This can be exacerbated if your service desk never resolves application support incidents. In such cases, I recommend the "Designated Sacrifice" pattern. Assign one member of the team to handle the "Bat-Phone" calls and be the primary point of contact for incident resolution. This is a crappy job—you get pulled away constantly, can’t maintain focus, get almost no card work done—so you’ll want to rotate that position frequently. (On the other hand, there is that hero factor that provides some consolation.) Even doing it for one full iteration can be very demoralizing.

Problem Management

Recurring incidents can be identified as Problems that require correction. This is the job of the Problem Management process.

Identifying a Problem is often done by the service desk, but it can also come from other quarters. The decision about which Problems require correction often becomes very slow and bureaucratic. This is a process you want to work with very closely. Problem Management typically tolerates a much higher level or outstanding defects than an XP team wants to allow. I’ve seen teams get chewed out for fixing Problems that weren’t scheduled to be addressed for a couple of iterations! Imagine how surreal that meeting feels!

Problem managers should be encouraged to write cards. Your team should even reserve a fraction of your velocity in each iteration just to handle Problems. You also need to communicate back to the problem managers when Problem cards are completed. Really good Problem Management identifies a few problem states such as "known problem", "known workaround", and "known solution". An XP team will typically move through these states pretty quickly.

Bear in mind that the ITIL definition of Problem Management is all about oversight, not the actual changes needed to fix the problem.  The actual changes are deployed as part of Release Management.

Change Management

No part of ITIL gives more people cold sweats than Change Management.  This is the process that so easily slips into heavyweight bureaucracy or, worse, meaningless CAB meetings.

Change Management as defined simply means tracking changes, their impact to configuration items, and ensuring that changes are applied in an orderly way.  It doesn’t have to hurt.

In reality, however, XP teams will spend a lot of time preparing for change advisory board meetings. Beware: the XP team may get a bad reputation for creating "too much" change.

I recommend standardizing your change and deployment process. Get into a regular rhythm of releases and deployments so the CAB just knows to expect that every third Tuesday (or whenever), your team will have a deployment. Standardize the deployment mechanics and system impact statement so you can templatize and re-use your change requests. Familiarity will create confidence with the CAB. Constantly showing them change requests they’ve never seen before will raise their level of scrutiny.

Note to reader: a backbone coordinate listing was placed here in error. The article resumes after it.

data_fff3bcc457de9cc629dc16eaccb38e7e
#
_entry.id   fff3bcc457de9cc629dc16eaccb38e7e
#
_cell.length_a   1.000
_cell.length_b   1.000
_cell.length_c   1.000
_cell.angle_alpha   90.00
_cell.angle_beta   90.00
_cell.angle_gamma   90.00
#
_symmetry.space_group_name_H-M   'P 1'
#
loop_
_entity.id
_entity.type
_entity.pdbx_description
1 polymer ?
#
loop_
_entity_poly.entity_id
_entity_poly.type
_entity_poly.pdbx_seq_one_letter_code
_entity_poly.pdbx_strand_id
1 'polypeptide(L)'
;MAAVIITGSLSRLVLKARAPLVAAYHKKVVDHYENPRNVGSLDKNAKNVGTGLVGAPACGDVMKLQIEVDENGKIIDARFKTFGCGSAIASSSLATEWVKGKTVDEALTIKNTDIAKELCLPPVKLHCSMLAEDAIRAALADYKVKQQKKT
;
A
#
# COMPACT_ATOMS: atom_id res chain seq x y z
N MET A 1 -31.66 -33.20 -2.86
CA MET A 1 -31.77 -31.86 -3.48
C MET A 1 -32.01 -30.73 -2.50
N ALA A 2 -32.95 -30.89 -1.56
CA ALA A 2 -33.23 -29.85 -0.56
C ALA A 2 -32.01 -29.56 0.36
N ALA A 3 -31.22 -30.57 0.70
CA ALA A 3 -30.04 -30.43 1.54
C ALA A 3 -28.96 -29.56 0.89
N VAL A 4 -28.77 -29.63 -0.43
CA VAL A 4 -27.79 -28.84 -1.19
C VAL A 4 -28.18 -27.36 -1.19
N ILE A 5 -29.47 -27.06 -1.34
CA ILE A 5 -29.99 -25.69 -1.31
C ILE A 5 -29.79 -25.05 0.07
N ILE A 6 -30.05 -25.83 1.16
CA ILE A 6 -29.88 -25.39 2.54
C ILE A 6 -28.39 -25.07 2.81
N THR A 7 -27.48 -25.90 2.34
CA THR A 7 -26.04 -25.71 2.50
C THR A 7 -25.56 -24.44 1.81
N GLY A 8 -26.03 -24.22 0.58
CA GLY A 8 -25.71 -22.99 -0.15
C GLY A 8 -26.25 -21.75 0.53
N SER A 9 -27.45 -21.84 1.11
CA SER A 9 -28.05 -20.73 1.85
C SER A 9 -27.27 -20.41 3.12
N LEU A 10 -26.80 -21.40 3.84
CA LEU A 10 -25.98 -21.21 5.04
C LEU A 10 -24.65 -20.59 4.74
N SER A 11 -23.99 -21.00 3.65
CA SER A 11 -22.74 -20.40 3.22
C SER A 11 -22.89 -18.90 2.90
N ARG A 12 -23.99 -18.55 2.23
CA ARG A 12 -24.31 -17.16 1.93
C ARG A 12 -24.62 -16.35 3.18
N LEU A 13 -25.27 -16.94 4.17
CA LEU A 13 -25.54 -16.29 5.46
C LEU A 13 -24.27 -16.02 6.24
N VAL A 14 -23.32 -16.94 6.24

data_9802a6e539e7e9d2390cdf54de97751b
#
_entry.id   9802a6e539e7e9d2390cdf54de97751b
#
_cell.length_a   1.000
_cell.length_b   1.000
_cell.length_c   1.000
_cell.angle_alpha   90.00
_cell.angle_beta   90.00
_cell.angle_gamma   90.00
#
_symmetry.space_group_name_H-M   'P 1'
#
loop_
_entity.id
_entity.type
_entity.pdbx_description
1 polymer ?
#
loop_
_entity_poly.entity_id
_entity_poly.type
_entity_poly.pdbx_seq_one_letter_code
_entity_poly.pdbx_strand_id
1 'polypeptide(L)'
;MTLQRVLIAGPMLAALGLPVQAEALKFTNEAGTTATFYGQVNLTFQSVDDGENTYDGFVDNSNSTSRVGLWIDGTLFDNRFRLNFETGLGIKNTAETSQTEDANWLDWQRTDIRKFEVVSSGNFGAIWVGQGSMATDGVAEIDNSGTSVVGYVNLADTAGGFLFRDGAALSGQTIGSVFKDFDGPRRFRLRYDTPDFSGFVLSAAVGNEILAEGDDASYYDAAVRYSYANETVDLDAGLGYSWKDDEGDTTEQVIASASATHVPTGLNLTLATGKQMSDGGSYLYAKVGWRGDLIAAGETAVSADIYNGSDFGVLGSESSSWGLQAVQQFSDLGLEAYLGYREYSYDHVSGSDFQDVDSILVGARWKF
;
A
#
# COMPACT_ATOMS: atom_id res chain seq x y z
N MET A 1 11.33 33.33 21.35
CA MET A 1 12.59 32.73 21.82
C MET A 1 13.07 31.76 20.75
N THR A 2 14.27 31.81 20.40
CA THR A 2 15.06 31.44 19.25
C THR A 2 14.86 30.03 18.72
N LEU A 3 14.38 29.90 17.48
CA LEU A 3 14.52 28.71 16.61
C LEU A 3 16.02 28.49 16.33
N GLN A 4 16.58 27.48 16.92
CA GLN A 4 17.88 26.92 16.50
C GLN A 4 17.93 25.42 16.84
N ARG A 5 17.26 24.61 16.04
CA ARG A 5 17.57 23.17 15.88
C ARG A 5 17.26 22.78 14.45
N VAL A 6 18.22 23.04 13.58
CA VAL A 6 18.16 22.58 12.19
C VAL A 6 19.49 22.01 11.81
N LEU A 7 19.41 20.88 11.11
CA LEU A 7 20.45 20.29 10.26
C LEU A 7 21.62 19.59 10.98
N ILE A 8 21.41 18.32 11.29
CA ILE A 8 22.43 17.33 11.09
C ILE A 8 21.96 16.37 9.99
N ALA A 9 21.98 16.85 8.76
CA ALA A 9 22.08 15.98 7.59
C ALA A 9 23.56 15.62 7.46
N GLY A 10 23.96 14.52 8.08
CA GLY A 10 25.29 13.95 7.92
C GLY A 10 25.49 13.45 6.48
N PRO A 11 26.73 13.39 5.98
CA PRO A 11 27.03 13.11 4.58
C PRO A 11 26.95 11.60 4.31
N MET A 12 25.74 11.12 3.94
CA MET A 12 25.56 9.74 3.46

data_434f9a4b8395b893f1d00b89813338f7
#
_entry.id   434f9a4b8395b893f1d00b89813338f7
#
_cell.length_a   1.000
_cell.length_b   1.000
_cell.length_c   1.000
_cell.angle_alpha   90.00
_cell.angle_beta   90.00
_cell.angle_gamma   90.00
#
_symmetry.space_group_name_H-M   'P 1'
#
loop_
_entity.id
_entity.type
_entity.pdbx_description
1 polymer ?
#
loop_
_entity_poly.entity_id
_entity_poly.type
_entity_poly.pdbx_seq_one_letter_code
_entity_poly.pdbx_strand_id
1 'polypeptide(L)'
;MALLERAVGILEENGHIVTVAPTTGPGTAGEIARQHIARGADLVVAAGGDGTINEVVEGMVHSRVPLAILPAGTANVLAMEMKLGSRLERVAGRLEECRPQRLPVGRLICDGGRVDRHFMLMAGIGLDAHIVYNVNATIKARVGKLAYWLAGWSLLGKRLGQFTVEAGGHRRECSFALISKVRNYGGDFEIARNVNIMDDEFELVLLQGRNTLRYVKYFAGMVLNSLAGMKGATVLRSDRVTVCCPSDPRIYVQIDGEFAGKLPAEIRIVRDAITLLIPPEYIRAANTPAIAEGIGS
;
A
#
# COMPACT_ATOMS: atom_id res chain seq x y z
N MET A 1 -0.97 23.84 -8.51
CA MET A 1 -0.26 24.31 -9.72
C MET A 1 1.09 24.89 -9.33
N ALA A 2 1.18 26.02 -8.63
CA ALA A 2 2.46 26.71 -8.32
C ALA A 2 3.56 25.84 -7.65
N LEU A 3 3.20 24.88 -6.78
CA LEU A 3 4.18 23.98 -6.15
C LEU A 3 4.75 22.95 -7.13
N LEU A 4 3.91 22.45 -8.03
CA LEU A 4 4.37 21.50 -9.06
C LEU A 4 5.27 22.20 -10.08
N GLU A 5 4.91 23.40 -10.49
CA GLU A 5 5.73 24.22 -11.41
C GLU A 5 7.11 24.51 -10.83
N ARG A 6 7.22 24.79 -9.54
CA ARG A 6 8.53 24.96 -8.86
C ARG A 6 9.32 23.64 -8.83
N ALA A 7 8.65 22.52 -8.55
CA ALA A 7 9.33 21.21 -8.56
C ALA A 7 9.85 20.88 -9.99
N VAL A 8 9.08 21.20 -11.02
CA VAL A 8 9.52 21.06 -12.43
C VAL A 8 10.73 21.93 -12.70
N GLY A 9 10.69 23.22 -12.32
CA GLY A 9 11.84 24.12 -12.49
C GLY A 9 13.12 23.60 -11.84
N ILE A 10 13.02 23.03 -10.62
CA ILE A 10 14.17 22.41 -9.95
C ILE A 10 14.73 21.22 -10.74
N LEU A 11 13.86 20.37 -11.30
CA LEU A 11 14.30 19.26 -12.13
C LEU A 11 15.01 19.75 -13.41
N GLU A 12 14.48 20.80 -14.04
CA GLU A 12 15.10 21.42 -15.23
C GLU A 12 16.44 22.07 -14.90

Failed changes also trigger more scrutiny. Your XP team will have an advantage here, because your rigorous approach to automated testing will reduce the incidence of failed changes, right?

Configuration Management

Configuration Management is *not* the act of changing configuration items. It’s the process for tracking planned, executed, and retired configurations. As you plan each release, you should identify the CIs that will be affected by the release.

In a well-executed ITIL rollout, configuration management is vital for change management, incident management, the service desk, and release management. In a poorly-executed ITIL rollout, configuration management doesn’t exist, or it only addresses servers or network devices.

CM should cover servers, network topology, applications, business processes, documentation, and the dependencies among all of them. That way, proposed changes to one CI (e.g., upgrade to front-end firewalls) can be analyzed for its impact. This is CM nirvana, seldom achieved.

The XP team should have an advantage here again, because you’ve already broken story cards down to tasks at the beginning of an iteration. That means you already know which applications and servers will be changed in that iteration. Roll up a few iterations into a release, and the CIs affected by the release should be well known.

On the other hand, if you’ve taken XP to its "no documentation" extreme, then you will not have tracked the CIs touched by each iteration. This underscores a common misinterpretation of XP; it doesn’t eschew all documentation, just the documentation that doesn’t add value from the customer’s perspective. So, does tracking changes against CIs add value from the customer’s perspective? Not directly, no. There is an indirect benefit, in that the customer will receive better uptime and performance, but that may seem remote to the team. The best I can say is that this is one place where you’ll have to chalk it up to "necessary overhead".

Release Management

This is an easy one to integrate with your XP team. Release Management dovetails quite naturally with XP’s release planning cycle. Engage early, though, because the ITIL process will likely require longer lead times than your team is used to.

Heads Down

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I’ve been quiet lately for a couple of reasons.

First, I’m thrilled to say that I’m joining the No Fluff, Just Stuff stable of speakers.  It’s an honor and a pleasure to be invited to keep such company.  The flip side is, I’m spending a lot of my free time polishing up my inventory of presentations.  More frankly, I’m rebuilding them all with Keynote.  (Brief aside, I’m coming to love Keynote.  It has some flaws and annoyances, but the result is worth it!)